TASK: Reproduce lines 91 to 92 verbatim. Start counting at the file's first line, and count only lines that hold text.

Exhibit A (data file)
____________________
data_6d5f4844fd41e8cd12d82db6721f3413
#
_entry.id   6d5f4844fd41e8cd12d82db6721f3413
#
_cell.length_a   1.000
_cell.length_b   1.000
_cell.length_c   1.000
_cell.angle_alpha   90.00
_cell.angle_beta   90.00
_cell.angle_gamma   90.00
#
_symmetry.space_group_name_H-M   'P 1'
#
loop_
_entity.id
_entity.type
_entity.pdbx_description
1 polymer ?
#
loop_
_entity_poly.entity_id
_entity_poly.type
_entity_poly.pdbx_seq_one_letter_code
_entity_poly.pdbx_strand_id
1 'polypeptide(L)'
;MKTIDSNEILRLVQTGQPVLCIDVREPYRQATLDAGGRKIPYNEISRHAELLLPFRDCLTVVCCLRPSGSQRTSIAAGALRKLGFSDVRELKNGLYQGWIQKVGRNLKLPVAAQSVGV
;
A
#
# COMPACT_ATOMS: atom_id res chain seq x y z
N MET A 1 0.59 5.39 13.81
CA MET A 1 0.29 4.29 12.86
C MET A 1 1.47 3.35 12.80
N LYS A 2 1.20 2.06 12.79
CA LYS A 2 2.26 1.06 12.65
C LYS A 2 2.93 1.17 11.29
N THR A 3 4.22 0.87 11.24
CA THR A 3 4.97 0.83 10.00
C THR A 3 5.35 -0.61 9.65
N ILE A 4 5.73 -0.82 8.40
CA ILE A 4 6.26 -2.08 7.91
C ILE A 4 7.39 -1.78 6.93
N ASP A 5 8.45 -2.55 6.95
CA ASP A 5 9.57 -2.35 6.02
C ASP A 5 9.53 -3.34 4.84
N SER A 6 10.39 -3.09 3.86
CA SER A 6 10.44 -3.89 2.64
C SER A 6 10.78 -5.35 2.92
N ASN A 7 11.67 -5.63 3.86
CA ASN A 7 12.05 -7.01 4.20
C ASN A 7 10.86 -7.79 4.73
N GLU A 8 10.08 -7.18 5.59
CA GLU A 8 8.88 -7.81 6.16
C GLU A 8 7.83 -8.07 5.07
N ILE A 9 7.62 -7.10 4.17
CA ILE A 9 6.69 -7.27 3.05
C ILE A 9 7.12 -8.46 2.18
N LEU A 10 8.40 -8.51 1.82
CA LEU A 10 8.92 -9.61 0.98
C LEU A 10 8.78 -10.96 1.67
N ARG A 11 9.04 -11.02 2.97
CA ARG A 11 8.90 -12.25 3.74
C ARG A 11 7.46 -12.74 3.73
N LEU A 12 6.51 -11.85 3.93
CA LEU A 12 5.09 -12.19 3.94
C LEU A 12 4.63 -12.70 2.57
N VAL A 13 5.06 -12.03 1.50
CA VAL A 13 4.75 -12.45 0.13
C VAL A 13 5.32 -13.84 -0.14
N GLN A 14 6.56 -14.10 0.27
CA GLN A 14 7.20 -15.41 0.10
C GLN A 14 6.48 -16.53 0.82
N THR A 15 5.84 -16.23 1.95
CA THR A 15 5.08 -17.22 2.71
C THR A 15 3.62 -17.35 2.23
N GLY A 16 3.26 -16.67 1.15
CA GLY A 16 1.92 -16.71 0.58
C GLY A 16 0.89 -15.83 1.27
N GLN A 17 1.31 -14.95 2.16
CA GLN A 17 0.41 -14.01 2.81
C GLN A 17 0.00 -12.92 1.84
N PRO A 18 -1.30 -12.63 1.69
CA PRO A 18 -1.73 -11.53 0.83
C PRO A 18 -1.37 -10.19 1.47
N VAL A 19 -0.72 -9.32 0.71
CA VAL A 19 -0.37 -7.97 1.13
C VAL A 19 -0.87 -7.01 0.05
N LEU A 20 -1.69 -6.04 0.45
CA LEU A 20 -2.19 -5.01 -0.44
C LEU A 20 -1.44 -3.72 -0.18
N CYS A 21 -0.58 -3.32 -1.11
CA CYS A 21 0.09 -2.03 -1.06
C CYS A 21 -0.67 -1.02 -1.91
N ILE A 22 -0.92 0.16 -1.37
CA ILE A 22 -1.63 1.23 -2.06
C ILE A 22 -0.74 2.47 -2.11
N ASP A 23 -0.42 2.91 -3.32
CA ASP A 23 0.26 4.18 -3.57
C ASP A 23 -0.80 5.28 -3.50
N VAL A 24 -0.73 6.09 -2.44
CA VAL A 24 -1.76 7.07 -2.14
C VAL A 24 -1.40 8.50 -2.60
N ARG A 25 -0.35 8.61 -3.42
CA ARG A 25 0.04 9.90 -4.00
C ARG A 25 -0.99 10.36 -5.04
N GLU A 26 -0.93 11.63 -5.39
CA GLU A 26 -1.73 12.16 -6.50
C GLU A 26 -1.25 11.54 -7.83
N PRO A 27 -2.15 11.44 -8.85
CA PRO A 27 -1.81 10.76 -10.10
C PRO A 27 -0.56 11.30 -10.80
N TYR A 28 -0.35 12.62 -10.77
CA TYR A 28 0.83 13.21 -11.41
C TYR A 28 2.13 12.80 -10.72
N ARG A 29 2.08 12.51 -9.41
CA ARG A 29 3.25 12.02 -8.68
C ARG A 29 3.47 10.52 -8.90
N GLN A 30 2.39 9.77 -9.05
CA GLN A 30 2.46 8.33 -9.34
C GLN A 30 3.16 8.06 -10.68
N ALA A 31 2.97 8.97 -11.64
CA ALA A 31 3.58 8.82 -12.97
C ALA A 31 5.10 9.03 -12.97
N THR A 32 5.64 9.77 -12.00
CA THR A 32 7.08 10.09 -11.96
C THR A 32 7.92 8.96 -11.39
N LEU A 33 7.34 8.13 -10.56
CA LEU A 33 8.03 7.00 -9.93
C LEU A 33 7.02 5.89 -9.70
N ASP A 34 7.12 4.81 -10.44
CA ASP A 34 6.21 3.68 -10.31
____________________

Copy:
N CYS A 21 -0.58 -3.32 -1.11
CA CYS A 21 0.09 -2.03 -1.06